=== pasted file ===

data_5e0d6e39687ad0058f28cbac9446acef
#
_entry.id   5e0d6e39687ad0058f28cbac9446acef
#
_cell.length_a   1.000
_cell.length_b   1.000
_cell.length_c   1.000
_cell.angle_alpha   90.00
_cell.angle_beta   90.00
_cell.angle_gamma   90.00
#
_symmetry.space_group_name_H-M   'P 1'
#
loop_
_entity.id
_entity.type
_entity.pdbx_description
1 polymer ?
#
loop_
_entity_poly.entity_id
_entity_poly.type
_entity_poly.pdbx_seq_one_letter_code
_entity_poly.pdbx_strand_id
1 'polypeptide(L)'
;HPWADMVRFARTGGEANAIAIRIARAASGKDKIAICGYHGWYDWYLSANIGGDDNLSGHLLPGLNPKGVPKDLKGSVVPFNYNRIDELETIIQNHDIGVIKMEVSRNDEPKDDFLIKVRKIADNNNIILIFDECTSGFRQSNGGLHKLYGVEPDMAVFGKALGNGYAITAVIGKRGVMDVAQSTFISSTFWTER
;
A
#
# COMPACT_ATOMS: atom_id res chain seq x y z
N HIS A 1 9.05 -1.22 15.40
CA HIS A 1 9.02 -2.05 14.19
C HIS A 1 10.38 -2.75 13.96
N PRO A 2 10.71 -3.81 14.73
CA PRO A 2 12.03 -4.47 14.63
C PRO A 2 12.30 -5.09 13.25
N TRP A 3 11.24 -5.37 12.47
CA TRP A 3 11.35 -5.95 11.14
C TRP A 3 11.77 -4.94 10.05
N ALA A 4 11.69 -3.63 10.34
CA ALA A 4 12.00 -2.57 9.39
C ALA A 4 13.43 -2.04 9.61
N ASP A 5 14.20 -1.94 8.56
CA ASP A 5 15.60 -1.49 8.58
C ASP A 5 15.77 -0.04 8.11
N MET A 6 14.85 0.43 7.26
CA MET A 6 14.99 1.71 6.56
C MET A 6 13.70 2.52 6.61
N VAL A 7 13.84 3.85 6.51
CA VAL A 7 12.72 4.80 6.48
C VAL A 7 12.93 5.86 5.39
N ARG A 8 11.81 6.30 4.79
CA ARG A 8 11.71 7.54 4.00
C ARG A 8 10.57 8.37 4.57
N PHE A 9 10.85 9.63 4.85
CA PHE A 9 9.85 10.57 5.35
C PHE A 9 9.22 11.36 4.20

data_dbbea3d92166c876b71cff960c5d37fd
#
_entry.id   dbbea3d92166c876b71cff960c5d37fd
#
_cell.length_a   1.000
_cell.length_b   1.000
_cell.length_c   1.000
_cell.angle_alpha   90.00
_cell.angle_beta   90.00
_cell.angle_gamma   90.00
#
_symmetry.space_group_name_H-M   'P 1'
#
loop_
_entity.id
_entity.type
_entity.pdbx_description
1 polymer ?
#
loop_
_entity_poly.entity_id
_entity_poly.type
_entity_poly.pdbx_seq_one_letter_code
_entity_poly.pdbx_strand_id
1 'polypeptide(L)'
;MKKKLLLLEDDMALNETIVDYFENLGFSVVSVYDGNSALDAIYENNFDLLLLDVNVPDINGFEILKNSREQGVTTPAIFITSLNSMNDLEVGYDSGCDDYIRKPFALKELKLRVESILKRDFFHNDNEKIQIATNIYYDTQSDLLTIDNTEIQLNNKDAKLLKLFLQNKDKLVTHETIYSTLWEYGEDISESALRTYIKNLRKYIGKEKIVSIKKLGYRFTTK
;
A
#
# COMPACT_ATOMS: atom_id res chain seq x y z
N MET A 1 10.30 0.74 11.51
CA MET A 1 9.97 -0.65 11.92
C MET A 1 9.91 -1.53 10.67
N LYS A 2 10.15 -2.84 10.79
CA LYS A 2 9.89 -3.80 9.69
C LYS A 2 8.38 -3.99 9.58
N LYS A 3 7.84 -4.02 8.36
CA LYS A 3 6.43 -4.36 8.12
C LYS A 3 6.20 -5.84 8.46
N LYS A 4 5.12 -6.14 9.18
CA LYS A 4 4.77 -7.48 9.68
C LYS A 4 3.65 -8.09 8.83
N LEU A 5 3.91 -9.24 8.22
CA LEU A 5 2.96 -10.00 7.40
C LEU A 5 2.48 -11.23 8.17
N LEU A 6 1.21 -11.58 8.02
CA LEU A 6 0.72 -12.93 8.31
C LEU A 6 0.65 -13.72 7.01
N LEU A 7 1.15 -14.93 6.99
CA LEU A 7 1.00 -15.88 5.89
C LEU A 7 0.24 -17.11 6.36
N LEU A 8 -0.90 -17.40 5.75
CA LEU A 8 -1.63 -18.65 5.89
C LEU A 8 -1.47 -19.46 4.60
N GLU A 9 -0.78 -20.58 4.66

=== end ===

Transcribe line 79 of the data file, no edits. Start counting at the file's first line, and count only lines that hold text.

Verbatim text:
_entity_poly.type